We were met there by whale museum volunteers who often assisted the Orcus Island veterinarian named Joe who routinely performs necropsies on stranded animals that are brought to the labs that are still in good shape. Joe hadn’t gotten there yet but Jason called him and it was decided that it would be best to perform the necropsy in the boat. So once again it was ‘haul the 1 ton sea lion into the boat’ time! The winch broke AGAIN but only for a few minuets and since we had some experience it went much quicker this time. After the sea lion was in the boat and we took some measurements of girth, length, etc., Joe got down to business.  It was awesome!

I have ever seen a necropsy, excluding cat lab in college and the few frogs and squid from elementary school. The shear size of everything boggled my mind. The heart was the size of my head! Its blood has two kinds of oxygen carriers in it making the muscles look very dark red and it had a good 3 inches of blubber. During the necropsy Joe would quiz us on different parts and explain what he was doing. He was great and answered all of our questions.

We found out that the sea lion has suffered some major trauma and had a lot of hemorrhagic tissue in his chest cavity. Trauma like that was most likely caused by a run in with a ship or some orca. We got to look at a bunch of different organs up close and Joe even went through the anatomy of the heart and cut it open for us to look at all of the parts. The liver was strange because it had abnormal yellow and black spots on it but Joe didn’t know if it was just a natural oddity or a sign of disease. The kidneys were also interesting because instead of having one outer area filtering into one inner area like ours, it basically had hundreds of little kidneys all filtering into one area.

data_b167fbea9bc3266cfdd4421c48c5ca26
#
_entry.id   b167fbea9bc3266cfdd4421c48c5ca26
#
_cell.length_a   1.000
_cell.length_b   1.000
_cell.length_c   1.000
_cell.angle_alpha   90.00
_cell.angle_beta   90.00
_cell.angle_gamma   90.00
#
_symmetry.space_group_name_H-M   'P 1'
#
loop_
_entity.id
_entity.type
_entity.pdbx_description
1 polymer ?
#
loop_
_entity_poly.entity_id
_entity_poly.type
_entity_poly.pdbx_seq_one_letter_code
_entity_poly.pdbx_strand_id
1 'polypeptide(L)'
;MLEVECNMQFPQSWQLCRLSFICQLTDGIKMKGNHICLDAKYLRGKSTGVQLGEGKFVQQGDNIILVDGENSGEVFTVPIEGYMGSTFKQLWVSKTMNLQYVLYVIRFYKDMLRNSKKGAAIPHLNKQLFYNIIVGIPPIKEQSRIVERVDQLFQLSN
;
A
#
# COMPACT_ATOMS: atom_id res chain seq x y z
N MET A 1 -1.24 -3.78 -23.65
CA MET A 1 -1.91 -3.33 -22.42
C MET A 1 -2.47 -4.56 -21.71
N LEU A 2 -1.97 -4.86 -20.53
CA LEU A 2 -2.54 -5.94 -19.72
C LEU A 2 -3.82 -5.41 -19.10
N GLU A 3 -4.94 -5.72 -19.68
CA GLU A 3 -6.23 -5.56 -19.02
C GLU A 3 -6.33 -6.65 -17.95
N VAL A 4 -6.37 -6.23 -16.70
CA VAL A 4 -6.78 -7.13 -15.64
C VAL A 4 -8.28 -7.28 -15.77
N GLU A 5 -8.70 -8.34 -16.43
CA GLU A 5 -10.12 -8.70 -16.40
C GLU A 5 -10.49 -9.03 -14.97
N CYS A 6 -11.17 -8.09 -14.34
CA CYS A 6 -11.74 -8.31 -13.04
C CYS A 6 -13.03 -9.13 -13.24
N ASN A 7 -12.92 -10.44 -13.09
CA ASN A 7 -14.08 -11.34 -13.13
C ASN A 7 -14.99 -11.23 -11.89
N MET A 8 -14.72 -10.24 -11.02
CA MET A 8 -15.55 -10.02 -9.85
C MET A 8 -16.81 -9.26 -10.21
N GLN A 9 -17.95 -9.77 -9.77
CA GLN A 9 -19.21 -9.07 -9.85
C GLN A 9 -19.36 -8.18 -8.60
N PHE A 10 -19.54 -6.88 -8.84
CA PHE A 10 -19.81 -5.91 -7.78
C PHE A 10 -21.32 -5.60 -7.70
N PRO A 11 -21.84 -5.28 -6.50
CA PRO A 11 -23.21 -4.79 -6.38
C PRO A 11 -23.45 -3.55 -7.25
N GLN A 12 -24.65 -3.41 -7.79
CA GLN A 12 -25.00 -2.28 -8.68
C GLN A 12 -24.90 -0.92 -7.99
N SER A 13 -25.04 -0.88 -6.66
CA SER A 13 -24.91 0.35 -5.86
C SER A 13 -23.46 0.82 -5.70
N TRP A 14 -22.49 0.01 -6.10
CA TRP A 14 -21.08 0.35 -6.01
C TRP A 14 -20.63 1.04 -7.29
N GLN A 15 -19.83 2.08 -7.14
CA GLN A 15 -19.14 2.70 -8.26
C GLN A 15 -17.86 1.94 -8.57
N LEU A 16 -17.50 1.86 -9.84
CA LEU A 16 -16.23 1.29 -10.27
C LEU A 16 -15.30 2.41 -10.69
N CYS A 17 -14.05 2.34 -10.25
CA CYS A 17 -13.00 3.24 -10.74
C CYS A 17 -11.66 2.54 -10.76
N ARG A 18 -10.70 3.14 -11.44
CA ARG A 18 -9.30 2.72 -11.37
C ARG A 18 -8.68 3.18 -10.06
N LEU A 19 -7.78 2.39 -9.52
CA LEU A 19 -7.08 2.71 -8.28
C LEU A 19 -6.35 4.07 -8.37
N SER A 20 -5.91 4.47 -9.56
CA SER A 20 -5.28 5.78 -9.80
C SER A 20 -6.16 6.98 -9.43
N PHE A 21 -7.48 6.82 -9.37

After Joe was finished with the necropsy it was about 12:30 and time for us to eat lunch lest we miss it! After lunch we got finished cleaning the boat, a very stinky and messy job, and then got sailing lessons from Val in his sail dingy.

The first time we went out we were with Val so he could explain what to do.  Libby and Kathryn were first and then Horace and I went. The second time all four of us went, that was hilarious because we barley all fit into the boat! After that Val put on the jib sail and we went out in our pairs of two, this time without the guidance of Val. Libby and Kathryn did good as did Horace and I, given that none of us really knew what we were doing. Horace and I got stuck in no wind areas a few times and spent a lot of time going in circles. It was a lot of fun and a great end to a stressful week!

In case you missed it no lunch was actually mentioned.

Be joyous!